Herterich vs. Peltner, et al.

20 Cal.App.5th 1132
Filed March 1, 2018
California Court of Appeal, First District, Div. 1

By Golnaz Yazdchi
Sheppard Mullin Richter & Hampton LLP

In prior probate proceedings plaintiff Norman Bartsch Herterich made a claim to his father Hans Bartsch’s entire estate as an omitted child on the basis that Bartsch either did not believe, or forgot, that he had a child when he executed his will. The probate court granted summary judgment against plaintiff, and concluded that substantial evidence showed that Bartsch was aware of plaintiff’s existence when he executed his will. The Court of Appeal affirmed. Plaintiff then sued defendants Arndt Peltner, the executor, and Alice Brown Traeg, the executor’s attorney, for intentional fraudulent misrepresentation, negligent misrepresentation, and fraudulent concealment. Plaintiff alleged that defendants deprived plaintiff of the opportunity to object to the probate petition because when defendants initially filed the probate petition they stated under penalty of perjury that the decedent had no children. As a result, plaintiff alleged that he was led to believe that Bartsch (his father) was not aware that he had a son, or had forgotten it, which caused plaintiff to incur significant legal fees in bringing his claim against the estate. Plaintiff alleged damages because the court relied on defendants’ alleged misrepresentations in rendering rulings adverse to plaintiff. The court granted defendants’ motion for summary judgment on the basis that plaintiff had suffered no damages from defendants’ actions because he had no beneficial interest in the estate.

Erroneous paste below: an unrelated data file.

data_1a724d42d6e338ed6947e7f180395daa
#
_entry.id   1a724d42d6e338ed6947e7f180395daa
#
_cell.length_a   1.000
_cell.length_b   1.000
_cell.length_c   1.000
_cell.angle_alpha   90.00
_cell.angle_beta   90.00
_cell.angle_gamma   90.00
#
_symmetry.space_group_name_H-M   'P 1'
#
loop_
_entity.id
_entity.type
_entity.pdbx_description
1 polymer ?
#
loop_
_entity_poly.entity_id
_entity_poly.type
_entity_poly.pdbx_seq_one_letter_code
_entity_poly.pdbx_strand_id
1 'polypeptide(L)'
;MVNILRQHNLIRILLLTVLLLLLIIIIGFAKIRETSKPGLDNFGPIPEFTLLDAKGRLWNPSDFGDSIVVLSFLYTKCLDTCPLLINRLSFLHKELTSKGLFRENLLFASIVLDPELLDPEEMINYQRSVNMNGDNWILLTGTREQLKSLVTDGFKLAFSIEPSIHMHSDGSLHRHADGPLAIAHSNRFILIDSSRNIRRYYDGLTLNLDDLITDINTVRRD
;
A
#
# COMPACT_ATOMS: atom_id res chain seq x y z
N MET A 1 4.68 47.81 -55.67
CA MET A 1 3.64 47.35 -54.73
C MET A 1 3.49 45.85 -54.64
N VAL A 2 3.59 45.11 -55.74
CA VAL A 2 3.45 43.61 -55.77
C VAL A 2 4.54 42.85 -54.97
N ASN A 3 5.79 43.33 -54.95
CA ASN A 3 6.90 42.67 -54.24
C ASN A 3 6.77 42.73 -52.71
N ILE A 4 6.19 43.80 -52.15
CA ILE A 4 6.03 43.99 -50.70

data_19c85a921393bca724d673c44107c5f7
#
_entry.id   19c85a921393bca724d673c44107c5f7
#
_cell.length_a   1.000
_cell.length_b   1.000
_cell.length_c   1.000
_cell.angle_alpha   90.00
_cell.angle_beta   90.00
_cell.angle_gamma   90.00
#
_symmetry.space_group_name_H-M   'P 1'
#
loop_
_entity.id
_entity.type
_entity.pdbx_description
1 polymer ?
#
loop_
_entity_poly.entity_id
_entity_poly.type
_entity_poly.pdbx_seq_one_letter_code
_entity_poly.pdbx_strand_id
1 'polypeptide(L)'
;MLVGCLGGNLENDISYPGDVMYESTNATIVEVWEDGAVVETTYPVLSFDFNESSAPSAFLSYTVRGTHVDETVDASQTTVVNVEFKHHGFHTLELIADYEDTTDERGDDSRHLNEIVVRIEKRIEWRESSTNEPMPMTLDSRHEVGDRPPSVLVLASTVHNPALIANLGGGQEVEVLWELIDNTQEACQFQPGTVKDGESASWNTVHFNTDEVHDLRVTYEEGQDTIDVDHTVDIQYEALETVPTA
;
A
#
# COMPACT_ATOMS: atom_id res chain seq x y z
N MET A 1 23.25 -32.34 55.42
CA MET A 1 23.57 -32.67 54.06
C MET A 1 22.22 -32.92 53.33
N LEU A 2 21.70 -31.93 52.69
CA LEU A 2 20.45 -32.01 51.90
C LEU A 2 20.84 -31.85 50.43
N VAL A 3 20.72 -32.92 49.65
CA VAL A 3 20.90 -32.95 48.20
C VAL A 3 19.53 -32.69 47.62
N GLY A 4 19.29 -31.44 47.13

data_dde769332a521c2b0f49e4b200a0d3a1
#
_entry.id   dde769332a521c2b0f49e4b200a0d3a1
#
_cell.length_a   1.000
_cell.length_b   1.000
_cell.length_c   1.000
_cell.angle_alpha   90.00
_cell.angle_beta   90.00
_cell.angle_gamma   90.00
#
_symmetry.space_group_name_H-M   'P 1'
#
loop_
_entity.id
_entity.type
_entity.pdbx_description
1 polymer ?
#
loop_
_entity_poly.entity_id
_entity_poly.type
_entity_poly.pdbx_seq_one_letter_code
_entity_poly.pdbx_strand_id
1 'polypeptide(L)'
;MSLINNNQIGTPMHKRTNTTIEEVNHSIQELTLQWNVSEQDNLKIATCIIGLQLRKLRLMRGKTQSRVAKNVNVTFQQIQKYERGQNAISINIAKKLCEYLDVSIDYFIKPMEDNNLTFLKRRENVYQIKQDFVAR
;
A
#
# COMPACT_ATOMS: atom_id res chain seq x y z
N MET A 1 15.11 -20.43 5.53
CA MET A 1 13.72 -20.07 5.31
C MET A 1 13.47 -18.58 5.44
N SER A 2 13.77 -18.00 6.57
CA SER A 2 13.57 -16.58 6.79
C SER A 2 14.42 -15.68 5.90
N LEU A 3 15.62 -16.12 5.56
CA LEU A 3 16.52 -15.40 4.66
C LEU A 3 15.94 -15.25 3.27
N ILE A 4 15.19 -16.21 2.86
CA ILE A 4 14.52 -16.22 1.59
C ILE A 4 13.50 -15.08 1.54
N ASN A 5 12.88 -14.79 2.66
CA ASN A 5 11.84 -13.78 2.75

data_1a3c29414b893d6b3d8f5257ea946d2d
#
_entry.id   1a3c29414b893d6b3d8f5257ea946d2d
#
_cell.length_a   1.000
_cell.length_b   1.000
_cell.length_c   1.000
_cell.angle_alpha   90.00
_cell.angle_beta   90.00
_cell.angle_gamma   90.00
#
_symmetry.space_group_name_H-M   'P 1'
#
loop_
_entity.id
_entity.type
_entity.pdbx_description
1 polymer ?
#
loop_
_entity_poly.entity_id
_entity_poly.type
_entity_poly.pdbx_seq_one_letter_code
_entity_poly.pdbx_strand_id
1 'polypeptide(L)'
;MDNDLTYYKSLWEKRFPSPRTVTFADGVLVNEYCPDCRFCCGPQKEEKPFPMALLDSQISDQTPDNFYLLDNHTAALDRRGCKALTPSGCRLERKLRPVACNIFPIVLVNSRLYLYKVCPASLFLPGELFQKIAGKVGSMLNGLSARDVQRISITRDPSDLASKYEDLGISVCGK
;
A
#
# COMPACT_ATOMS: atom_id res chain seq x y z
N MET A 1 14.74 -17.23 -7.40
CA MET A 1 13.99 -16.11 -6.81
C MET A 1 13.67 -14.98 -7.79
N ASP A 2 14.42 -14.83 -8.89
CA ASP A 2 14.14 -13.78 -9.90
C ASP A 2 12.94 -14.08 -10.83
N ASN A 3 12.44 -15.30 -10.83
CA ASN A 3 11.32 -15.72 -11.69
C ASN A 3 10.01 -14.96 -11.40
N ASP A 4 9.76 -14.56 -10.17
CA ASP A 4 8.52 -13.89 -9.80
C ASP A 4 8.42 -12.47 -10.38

The Court of Appeal affirmed, but on the basis of the litigation privilege. The Court held that even fraudulent statements made by defendants in the course of the probate proceedings were protected by the privilege when the communications occurred in the context of a judicial proceeding. The Court reasoned that the personal representative of an estate does not waive the litigation privilege by taking an oath of truthfulness under the Probate Code, and that courts have held that the litigation privilege applies to statements made in furtherance of litigation in probate matters even when the relevant communication involves fraudulent statements, forgery, or falsification of documents.